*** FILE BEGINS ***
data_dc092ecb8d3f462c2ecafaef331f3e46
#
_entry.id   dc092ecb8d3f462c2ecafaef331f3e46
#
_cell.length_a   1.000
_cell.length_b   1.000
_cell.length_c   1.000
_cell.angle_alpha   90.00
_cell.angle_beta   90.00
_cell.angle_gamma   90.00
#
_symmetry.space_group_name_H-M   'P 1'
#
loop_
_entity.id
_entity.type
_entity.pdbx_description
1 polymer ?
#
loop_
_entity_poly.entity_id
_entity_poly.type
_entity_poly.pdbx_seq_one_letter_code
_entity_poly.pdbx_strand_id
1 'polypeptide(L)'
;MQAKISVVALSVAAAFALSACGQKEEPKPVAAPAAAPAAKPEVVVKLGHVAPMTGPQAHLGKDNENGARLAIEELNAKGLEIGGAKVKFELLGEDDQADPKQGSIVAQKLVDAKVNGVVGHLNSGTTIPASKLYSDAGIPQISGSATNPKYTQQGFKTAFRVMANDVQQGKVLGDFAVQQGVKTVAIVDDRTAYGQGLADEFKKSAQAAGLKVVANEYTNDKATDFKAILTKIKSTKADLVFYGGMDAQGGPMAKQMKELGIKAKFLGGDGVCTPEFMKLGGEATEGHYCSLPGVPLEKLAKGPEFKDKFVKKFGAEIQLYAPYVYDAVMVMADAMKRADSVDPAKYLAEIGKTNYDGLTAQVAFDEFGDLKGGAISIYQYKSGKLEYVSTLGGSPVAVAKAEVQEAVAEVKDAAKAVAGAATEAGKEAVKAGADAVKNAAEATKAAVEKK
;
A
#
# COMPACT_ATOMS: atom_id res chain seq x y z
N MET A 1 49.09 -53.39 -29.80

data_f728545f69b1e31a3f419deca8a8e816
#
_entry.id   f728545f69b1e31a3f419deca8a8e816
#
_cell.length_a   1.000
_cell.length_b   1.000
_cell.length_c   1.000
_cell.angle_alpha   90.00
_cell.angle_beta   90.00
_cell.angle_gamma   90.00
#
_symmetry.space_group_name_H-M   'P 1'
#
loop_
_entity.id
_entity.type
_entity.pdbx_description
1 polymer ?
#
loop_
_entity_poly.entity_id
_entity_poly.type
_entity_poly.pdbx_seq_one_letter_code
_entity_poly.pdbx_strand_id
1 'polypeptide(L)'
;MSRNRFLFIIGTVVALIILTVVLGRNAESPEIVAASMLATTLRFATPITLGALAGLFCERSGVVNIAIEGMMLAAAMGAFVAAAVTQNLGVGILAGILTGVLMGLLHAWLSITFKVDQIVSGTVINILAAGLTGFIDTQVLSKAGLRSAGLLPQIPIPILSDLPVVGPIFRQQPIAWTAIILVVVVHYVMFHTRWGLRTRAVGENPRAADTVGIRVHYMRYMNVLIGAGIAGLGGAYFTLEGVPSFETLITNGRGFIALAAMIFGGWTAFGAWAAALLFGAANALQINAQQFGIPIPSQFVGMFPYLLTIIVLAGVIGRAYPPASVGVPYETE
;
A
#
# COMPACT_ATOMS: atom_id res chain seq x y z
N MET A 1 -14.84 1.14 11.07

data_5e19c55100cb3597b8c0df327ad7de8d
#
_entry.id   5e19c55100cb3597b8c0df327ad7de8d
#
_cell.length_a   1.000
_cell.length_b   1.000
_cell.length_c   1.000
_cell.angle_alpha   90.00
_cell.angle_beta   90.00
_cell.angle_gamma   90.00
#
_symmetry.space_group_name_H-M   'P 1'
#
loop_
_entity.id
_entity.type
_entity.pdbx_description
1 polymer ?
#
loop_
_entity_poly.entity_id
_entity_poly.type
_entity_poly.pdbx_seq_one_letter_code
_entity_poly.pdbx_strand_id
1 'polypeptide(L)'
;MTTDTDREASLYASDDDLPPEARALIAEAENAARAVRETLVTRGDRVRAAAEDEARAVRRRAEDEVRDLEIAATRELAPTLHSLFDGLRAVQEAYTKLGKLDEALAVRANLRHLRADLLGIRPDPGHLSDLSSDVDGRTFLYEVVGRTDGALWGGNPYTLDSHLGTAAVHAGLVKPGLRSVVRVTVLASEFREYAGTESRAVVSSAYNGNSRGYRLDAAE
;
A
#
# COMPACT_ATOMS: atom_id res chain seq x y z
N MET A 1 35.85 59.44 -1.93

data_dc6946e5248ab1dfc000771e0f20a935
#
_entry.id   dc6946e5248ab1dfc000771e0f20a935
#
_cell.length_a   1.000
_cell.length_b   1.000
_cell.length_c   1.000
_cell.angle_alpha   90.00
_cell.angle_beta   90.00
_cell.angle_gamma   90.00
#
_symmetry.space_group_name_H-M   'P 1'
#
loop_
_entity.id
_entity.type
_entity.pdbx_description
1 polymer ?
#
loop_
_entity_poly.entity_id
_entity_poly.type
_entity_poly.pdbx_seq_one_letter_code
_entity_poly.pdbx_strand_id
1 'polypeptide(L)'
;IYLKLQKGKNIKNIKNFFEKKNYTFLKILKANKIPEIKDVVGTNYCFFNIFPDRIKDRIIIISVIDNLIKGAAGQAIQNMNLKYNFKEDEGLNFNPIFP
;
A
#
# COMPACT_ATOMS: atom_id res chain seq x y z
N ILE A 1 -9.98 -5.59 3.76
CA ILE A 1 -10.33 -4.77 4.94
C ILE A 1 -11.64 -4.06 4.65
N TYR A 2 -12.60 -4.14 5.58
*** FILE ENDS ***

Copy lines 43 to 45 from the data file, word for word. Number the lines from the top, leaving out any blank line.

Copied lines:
_symmetry.space_group_name_H-M   'P 1'
#
loop_